Mastering the difficult genre of wildlife photography

Picture by Harry Robinson.
Picture by Harry Robinson.

Learning to take wildlife photographs is a great way to perfect camera skills.

It is one of the most technically-difficult genres to master.

Picture by Alison Morton.

Picture by Alison Morton.

Most creatures move quickly so a fast shutter value is usual.

Then you are often attempting to get the entire creature in focus while separating it from the background so the correct choice of focal length, aperture and distance from the subject also needs consideration.

Animals may be on the move so the correct focusing mode needs to be selected.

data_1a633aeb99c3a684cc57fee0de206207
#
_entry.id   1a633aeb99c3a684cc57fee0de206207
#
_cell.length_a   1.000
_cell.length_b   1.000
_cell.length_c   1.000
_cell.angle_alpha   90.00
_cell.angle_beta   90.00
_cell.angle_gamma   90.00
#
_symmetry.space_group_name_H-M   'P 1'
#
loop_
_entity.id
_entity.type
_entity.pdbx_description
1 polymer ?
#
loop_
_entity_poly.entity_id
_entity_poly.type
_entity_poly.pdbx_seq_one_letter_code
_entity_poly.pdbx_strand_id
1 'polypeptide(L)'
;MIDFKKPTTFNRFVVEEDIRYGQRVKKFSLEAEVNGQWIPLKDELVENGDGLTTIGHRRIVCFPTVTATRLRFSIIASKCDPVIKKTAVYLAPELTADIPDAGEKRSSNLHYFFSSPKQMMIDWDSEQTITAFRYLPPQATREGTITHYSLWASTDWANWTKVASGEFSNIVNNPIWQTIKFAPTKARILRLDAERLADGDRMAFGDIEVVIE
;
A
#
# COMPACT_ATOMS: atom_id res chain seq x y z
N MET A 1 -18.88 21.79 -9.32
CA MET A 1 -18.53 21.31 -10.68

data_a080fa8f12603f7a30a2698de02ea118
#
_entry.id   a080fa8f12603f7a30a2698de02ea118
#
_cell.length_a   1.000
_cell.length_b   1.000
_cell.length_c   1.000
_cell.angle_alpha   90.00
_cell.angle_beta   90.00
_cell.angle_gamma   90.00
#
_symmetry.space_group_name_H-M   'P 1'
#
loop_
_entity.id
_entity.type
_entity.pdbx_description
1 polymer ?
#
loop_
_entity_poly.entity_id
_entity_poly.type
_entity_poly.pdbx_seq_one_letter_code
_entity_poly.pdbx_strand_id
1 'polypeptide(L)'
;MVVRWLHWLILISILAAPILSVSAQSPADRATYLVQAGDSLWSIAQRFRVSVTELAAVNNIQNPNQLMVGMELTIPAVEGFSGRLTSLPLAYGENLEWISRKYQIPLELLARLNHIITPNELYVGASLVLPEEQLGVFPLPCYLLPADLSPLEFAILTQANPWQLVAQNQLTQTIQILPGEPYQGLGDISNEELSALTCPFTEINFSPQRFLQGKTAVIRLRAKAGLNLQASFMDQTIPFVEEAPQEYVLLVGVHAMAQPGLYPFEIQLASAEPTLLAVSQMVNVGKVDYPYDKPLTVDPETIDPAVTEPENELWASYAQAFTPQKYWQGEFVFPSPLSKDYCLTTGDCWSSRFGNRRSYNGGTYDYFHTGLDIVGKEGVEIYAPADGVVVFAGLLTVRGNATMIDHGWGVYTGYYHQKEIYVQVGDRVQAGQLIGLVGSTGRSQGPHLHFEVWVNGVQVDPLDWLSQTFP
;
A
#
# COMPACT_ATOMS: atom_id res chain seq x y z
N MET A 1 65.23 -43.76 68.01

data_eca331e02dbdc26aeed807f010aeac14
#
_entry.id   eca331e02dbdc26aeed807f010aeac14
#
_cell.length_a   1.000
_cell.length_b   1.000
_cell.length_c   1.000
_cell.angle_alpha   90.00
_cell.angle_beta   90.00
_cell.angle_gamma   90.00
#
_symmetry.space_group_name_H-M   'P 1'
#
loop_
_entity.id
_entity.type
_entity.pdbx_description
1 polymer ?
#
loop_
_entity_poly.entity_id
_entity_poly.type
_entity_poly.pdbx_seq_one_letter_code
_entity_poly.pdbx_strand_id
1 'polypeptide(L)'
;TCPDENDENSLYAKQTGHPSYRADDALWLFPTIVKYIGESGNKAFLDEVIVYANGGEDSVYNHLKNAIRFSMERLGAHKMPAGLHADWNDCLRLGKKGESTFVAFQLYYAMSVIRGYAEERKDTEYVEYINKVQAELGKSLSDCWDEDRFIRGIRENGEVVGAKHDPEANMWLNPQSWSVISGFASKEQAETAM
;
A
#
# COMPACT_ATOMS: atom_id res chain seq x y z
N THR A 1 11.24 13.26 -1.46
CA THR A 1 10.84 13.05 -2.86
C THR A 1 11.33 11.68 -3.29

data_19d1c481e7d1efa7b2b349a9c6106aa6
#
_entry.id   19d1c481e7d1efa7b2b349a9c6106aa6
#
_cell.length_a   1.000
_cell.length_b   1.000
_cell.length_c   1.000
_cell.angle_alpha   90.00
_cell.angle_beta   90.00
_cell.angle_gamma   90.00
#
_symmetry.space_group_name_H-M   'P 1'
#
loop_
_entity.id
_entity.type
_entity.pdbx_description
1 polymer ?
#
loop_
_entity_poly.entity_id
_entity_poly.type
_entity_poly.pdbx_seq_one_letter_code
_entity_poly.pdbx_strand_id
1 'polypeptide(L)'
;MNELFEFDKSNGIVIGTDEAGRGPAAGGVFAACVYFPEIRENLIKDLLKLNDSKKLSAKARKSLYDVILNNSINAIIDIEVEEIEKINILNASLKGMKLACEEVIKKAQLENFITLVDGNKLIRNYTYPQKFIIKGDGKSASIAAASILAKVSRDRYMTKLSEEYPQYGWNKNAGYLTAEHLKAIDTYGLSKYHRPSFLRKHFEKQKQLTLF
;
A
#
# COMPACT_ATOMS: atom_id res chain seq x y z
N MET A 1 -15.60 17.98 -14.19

Then there is the composition. Do you photograph the entire creature, or just a small part of it? Do you include its surroundings to add context?

Picture by Dub Devlin.

Picture by Dub Devlin.

It’s usually best to get at eye-level with the subject, as it is with portraits.

Go out and give it a try, then share the results on the club’s Facebook page. Everyone is welcome, no matter your level of experience.

Here are some of the club members’ pictures of creatures great and small. It will be great to see some of yours.

I’ve included Keith Cochrane’s shots of an osprey catching fish before so you will need to visit Northumberland Camera Club at http://bit.ly/PicNland to see his latest image. It’s outstanding. It is worth mentioning so come and see it.

Picture by Jennifer MacKenzie.

Picture by Jennifer MacKenzie.

This week’s challenge words are Fetching and Fresh.

Picture by Alan Waugh

Picture by Alan Waugh

Picture by Simon Smith.

Picture by Simon Smith.

Picture by Wendy Armstrong.

Picture by Wendy Armstrong.

Picture by David Whealleans.

Picture by David Whealleans.